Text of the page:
Things changed when Charlie entered middle school. It was far larger in size and Charlie, who has lots of cognitive and communication challenges, could only attend music, art or PE if, and (we were told) only if, he could function at pretty much the same level as the students without disabilities. We didn’t get too far contesting this protocol (which quite overlooks the notion of “accommodations” in the IDEA) because Charlie himself, having entered puberty, had an increase in the intensity and number of difficult behaviors.
Months of efforts to keep Charlie in his in-district classroom only led to him being more excluded and stigmatized. By the time the decision was made for Charlie to attend an out-of-district county autism center for children with severe behavioral challenges, the district’s behavioral consultant had him in a helmet with a face guard and staff hovering over him every minute, and he was more or less confined to one room for the whole day.
My Son Is Thriving At a Separate School, But Did We Give Up?
It took Charlie the better part of a year to settle into the out-of-district center. He’s been there now for almost three years and has been quite content, and the school with him. Since the school is specifically focused on children (aged 3 – 21) with the same diagnosis and behavior issues as his, they have plenty of trained teachers, therapists, aides and other staff including a music teacher, an art teacher, vocational education teachers and teachers for Adapted Physical Education (APE). The school is in a large building with its own gym and Charlie spends his time in different classrooms, in the cafeteria and in the hallways for walks to work out his energy.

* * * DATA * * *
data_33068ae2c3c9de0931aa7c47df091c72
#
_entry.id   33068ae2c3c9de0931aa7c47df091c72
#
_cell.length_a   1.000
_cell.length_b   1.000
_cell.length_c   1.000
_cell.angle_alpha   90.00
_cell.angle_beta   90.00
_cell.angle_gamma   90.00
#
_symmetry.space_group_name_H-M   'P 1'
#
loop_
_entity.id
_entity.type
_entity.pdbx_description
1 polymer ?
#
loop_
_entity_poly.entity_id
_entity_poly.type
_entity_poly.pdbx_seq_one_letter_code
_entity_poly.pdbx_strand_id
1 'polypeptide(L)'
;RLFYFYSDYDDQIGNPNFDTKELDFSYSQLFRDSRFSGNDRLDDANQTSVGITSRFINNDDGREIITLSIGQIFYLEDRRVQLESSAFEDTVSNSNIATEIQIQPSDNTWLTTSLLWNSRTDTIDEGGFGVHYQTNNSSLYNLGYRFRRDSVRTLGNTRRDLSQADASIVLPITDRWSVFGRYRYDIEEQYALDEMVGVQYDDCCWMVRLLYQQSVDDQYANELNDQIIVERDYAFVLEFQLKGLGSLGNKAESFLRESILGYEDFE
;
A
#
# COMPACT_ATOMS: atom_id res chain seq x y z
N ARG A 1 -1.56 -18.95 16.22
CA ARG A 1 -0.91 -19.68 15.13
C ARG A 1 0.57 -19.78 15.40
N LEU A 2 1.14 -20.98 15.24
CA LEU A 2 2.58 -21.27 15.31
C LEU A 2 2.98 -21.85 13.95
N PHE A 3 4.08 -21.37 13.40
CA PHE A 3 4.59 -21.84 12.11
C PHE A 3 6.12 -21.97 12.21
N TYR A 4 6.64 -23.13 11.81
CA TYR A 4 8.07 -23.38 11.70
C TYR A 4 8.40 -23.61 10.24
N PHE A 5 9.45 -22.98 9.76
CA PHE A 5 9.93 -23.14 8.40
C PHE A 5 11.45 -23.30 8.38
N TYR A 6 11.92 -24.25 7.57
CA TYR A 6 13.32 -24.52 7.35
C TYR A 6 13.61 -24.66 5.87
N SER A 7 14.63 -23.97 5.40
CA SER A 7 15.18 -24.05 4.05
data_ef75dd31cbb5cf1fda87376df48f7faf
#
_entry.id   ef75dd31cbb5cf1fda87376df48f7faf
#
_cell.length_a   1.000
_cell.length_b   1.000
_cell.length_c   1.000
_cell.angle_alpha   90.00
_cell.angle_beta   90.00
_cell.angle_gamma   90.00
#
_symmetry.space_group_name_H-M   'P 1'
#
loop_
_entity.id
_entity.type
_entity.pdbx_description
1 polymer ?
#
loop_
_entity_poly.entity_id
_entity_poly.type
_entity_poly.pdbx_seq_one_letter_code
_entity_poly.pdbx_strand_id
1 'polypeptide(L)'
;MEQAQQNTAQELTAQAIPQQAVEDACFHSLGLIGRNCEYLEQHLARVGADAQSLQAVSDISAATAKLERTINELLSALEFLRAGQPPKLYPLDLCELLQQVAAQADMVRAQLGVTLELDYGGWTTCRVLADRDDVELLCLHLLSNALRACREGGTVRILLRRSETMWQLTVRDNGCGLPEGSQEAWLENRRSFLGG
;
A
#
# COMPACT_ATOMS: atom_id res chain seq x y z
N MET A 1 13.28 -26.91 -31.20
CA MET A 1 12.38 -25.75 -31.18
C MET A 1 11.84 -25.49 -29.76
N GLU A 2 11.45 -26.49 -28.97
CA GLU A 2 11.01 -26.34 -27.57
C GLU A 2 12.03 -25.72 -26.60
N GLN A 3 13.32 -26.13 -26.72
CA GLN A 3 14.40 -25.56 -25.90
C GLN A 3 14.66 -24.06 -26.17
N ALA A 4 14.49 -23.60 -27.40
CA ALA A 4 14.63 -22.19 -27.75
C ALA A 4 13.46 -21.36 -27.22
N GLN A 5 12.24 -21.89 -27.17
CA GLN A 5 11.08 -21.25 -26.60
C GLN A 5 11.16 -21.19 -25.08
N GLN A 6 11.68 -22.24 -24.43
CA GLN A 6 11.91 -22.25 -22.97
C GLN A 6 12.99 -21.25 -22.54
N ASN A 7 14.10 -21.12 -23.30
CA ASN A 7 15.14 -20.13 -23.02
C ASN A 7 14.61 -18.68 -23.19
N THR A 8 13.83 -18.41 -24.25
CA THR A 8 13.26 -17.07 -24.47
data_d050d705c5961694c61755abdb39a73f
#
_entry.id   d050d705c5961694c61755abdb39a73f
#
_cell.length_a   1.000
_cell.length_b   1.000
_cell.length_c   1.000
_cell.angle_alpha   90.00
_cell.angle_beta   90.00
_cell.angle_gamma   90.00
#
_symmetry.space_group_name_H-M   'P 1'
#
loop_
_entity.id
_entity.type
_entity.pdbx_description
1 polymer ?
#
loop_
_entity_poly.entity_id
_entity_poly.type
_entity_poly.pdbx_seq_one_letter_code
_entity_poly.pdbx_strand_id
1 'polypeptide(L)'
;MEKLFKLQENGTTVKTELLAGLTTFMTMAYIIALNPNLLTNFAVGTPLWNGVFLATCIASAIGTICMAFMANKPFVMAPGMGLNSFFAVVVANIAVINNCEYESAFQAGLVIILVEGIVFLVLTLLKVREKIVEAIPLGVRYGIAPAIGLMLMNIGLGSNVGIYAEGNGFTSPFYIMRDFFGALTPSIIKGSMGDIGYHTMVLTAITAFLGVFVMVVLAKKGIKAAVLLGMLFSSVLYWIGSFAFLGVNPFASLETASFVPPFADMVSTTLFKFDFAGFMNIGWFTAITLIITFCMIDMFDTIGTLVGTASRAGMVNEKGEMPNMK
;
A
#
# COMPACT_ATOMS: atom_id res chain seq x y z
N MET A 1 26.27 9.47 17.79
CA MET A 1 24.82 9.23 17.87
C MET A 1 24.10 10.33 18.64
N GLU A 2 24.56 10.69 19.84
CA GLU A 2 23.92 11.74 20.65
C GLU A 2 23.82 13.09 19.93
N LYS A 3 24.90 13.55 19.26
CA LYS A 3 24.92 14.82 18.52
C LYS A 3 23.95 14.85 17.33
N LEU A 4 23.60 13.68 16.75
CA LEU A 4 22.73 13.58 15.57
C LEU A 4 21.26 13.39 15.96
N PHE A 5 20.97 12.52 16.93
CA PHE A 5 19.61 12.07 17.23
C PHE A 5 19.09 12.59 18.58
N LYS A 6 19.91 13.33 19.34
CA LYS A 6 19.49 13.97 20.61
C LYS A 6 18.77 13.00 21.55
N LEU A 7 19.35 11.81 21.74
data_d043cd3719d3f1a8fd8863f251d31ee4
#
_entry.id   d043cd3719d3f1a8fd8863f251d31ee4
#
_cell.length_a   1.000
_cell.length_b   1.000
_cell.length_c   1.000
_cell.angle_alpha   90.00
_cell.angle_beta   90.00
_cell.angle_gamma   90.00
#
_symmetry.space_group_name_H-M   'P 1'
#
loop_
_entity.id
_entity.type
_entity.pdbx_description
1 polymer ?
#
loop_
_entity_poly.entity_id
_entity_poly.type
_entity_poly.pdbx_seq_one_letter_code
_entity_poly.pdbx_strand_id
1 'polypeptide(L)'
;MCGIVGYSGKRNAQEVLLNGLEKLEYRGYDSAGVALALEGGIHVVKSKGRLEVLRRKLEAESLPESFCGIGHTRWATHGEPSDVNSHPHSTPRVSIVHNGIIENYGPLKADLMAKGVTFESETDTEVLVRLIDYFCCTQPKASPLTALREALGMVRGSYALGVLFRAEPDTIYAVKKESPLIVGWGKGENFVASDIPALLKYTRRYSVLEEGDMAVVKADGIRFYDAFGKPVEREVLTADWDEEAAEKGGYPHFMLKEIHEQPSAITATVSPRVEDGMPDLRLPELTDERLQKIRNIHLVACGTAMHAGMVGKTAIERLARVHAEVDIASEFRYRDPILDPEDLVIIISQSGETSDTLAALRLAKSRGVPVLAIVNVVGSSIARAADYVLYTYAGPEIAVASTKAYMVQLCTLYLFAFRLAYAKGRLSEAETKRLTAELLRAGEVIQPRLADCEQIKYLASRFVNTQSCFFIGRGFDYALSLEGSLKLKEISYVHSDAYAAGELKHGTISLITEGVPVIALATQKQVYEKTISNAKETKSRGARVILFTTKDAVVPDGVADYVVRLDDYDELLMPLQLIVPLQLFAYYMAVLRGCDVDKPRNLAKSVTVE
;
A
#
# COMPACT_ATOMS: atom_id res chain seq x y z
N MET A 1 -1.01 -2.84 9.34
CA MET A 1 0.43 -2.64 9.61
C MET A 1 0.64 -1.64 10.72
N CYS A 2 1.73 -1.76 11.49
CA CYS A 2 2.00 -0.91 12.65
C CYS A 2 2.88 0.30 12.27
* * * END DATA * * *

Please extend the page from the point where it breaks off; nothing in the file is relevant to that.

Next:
The question of “inclusive setting” or “separate school” is often a very delicate and sensitive issue for families with kids like Charlie. Sending a child to a separate school can feel like a surrender, as if you’re giving up on keeping a child in the community. In the end, we made the choice of a separate school for Charlie based on his educational needs, rather than on principles, by juggling between the reality and beliefs and choosing the best thing for Charlie himself.
Charlie is on the severe end of the autism spectrum. For children who have Asperger’s Syndrome, ADHD, cerebral palsy and/or other diagnoses with varying degrees of severity, a placement in a separate school could well be a sign of a school district not making all the efforts it could to accommodate a student. The administration at the middle school that Charlie left long ago did not exactly go out of its way to accommodate his needs or those of other students with disabilities. We could have kept fighting to keep him in the middle school but concluded these efforts were adding to Charlie’s struggles. He was telling us, without words, he didn’t want to be there as he knew he wasn’t welcomed.
Have you had an experience – positive or, like ours, fraught with difficulties — with inclusion and mainstreaming?
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Photo of Charlie attending an ice cream social with students at his elementary school in 2004 by the author
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